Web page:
UNITED STATES

SECURITIES AND EXCHANGE COMMISSION

Washington, D.C. 20549

 

 

SCHEDULE 14A

(Rule 14a-101)

Proxy Statement Pursuant to Section 14(a) of the

Securities Exchange Act of 1934

Amendment No.

 

 

Filed by the Registrant  ☒                             Filed by a Party other than the Registrant  ☐

Check the appropriate box:

 

 

Preliminary Proxy Statement

  Confidential, for Use of the Commission Only (as permitted by Rule 14a-6(e)(2))

 

Definitive Proxy Statement

 

Definitive Additional Materials

 

Soliciting Material Pursuant to §240.14a-12

The Goldfield Corporation

(Name of Registrant as Specified In Its Charter)

(Name of Person(s) Filing Proxy Statement, if other than the Registrant)

Payment of Filing Fee (Check the appropriate box):

 

No fee required.

 

Fee computed on table below per Exchange Act Rules 14a-6(i)(4) and 0-11.

 

(1)

 

Title of each class of securities to which transaction applies:

 

     

 

(2)

 

Aggregate number of securities to which transaction applies:

 

     

 

(3)

 

Per unit price or other underlying value of transaction computed pursuant to Exchange Act Rule 0-11 (set forth the amount on which the filing fee is calculated and state how it was determined):

 

     

 

(4)

 

Proposed maximum aggregate value of transaction:

 

     

 

(5)

 

Total fee paid:

 

     

 

Fee paid previously with preliminary materials.

 

Check box if any part of the fee is offset as provided by Exchange Act Rule 0-11(a)(2) and identify the filing for which the offsetting fee was paid previously. Identify the previous filing by registration statement number, or the Form or Schedule and the date of its filing.

 

(1)

 

Amount Previously Paid:

 

     

 

(2)

 

Form, Schedule or Registration Statement No.:

 

     

 

(3)

 

Filing Party:

 

     

 

(4)

 

Date Filed:

 

     

 


LOGO   

THE GOLDFIELD CORPORATION

 

NOTICE OF ANNUAL MEETING OF STOCKHOLDERS

TO BE HELD ON MAY 23, 2019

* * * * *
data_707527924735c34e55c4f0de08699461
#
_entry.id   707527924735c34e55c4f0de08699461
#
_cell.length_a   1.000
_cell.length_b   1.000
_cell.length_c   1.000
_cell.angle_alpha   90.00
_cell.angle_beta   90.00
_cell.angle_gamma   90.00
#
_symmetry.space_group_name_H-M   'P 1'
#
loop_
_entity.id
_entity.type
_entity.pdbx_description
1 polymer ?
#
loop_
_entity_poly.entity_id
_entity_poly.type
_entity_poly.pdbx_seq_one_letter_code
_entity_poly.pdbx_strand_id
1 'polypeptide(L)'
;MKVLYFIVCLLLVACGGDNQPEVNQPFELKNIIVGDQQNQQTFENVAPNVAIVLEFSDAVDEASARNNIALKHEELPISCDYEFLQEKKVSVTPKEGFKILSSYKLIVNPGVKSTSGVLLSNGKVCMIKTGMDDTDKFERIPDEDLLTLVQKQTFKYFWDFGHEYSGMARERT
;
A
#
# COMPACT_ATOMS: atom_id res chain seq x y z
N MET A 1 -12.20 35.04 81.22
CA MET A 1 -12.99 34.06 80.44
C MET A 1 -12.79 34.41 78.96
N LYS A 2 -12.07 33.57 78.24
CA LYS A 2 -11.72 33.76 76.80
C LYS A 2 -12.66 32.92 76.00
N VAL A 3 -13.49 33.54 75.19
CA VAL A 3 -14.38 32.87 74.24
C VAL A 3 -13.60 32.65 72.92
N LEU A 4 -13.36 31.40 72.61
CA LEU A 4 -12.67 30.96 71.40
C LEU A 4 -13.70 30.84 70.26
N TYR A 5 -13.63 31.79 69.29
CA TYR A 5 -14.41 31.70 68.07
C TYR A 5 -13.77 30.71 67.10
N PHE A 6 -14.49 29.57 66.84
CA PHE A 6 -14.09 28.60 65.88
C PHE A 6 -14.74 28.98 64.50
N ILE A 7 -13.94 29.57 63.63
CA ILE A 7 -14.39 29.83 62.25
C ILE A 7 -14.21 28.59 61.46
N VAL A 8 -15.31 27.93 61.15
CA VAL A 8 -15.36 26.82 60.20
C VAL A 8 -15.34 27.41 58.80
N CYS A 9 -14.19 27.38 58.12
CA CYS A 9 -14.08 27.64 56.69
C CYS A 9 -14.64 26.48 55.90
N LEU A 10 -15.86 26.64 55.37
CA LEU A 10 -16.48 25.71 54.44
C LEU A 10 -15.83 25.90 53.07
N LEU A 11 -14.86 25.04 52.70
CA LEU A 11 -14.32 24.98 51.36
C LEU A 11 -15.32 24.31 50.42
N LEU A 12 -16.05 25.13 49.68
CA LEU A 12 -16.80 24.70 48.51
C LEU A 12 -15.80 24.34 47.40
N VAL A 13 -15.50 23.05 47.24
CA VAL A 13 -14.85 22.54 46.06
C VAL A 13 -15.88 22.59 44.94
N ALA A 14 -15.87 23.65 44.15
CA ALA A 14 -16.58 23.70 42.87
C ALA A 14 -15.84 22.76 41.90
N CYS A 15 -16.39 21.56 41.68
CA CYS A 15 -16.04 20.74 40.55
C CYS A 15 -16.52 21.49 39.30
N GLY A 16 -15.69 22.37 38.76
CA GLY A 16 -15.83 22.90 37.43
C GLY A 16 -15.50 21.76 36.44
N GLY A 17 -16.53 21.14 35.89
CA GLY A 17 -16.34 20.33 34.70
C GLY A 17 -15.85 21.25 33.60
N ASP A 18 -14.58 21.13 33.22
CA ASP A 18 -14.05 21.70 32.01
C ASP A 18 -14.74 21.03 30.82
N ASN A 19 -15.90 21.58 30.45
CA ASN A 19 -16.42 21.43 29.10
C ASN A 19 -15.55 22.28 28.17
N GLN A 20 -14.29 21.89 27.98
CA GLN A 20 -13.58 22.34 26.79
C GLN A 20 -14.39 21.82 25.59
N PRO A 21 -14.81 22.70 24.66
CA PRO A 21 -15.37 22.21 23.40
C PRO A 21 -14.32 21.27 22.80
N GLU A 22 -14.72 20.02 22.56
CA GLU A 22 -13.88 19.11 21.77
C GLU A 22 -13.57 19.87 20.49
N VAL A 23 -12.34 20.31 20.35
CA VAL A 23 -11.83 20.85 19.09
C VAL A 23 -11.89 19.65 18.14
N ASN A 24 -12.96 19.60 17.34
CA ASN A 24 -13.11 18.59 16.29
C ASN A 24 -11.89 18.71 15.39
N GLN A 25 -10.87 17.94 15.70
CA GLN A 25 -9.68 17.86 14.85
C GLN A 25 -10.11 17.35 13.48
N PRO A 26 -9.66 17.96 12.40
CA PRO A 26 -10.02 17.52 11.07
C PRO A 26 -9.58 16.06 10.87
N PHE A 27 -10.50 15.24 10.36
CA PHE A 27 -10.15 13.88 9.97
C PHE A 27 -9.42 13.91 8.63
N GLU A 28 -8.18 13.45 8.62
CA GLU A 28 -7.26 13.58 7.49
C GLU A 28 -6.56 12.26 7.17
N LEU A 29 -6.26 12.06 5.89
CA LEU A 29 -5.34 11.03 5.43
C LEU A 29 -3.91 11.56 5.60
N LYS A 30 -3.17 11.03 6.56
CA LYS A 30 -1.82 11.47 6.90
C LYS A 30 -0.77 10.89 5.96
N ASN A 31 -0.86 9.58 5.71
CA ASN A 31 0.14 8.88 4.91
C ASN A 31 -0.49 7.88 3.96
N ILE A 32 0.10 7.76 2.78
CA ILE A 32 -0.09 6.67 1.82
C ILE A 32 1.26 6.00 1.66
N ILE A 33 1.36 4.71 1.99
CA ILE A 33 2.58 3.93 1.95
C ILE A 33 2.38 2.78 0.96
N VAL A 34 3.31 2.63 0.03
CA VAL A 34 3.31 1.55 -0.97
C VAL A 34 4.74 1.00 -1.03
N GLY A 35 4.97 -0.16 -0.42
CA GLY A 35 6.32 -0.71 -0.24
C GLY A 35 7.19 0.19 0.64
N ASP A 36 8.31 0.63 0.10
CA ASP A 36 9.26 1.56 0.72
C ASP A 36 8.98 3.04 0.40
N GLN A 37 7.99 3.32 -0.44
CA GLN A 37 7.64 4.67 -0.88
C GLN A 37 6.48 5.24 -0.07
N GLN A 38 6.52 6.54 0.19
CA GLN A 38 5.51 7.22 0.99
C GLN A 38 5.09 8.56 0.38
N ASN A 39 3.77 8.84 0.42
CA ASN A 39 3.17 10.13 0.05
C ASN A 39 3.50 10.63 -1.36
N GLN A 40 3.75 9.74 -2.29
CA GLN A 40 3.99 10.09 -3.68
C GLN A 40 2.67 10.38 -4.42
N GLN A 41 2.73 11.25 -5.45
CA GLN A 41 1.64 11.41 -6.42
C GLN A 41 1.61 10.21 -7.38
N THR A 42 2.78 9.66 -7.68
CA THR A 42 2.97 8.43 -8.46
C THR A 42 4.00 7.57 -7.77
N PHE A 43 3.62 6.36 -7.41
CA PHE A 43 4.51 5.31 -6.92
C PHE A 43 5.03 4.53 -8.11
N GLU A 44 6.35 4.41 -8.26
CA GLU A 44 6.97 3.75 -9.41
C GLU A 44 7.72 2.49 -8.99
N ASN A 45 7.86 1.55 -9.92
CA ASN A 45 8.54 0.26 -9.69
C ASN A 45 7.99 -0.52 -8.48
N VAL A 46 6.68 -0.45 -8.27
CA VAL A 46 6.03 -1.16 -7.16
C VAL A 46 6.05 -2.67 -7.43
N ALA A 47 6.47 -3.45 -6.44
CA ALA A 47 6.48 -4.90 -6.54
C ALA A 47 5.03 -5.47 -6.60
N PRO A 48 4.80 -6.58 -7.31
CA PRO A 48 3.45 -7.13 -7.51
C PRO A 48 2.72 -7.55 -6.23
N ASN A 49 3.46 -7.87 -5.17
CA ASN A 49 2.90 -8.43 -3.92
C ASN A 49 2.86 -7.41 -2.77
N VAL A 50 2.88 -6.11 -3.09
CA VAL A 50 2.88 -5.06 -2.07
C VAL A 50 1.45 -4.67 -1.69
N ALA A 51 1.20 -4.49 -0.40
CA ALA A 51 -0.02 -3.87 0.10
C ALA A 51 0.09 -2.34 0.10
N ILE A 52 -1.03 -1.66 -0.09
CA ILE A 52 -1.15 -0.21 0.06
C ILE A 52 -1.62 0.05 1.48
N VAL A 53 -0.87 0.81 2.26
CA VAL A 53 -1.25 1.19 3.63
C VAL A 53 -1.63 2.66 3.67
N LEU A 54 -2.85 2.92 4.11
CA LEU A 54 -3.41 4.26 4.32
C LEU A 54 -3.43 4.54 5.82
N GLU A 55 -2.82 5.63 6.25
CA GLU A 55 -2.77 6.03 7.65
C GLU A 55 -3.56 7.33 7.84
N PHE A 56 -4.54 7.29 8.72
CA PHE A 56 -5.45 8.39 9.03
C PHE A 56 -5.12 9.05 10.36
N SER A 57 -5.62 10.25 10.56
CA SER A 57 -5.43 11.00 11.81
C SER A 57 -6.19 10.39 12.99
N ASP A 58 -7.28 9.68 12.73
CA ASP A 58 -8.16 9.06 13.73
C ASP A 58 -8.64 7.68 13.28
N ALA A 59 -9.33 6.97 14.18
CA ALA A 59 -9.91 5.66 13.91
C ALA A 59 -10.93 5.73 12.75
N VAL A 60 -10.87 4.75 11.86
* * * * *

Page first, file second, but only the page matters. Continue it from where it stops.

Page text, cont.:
To Our Stockholders:

Notice is hereby given that the Annual Meeting of the Stockholders of The Goldfield Corporation has been called and will be held in the Venezia Room at the Hilton Melbourne Rialto Place, 200 Rialto Place, Melbourne, Florida 32901 on May 23, 2019 at 9:00 a.m. for the following purposes:

 

  1.

To elect six directors nominated by the Company’s Board of Directors.

 

  2.

To ratify the appointment of KPMG LLP as the Company’s independent registered public accounting firm for the year ending December 31, 2019.

 

  3.

To approve, on a non-binding advisory basis, the compensation of the Company’s named executive officers.

 

  4.

To approve, on a non-binding advisory basis, the frequency of the advisory vote to approve the compensation of the Company’s named executive officers.

 

  5.

To transact such other business as may lawfully come before the meeting or any adjournment thereof.

Only stockholders of record at the close of business on April 4, 2019 will be entitled to vote at the meeting or any adjournment thereof. The transfer books of the Company will not be closed.

Important Notice Regarding the Availability of Proxy Materials For the Annual Meeting of Stockholders to be Held on May 23, 2019: Notice of Annual Meeting of Stockholders, our Proxy Statement, Proxy Card and our 2018 Annual Report are available at www.proxydocs.com/GV

 

    

By Order of the Board of Directors

    

Denise L. Diaz

    

Corporate Secretary

Melbourne, Florida

    

April 18, 2019

    

Your vote is important.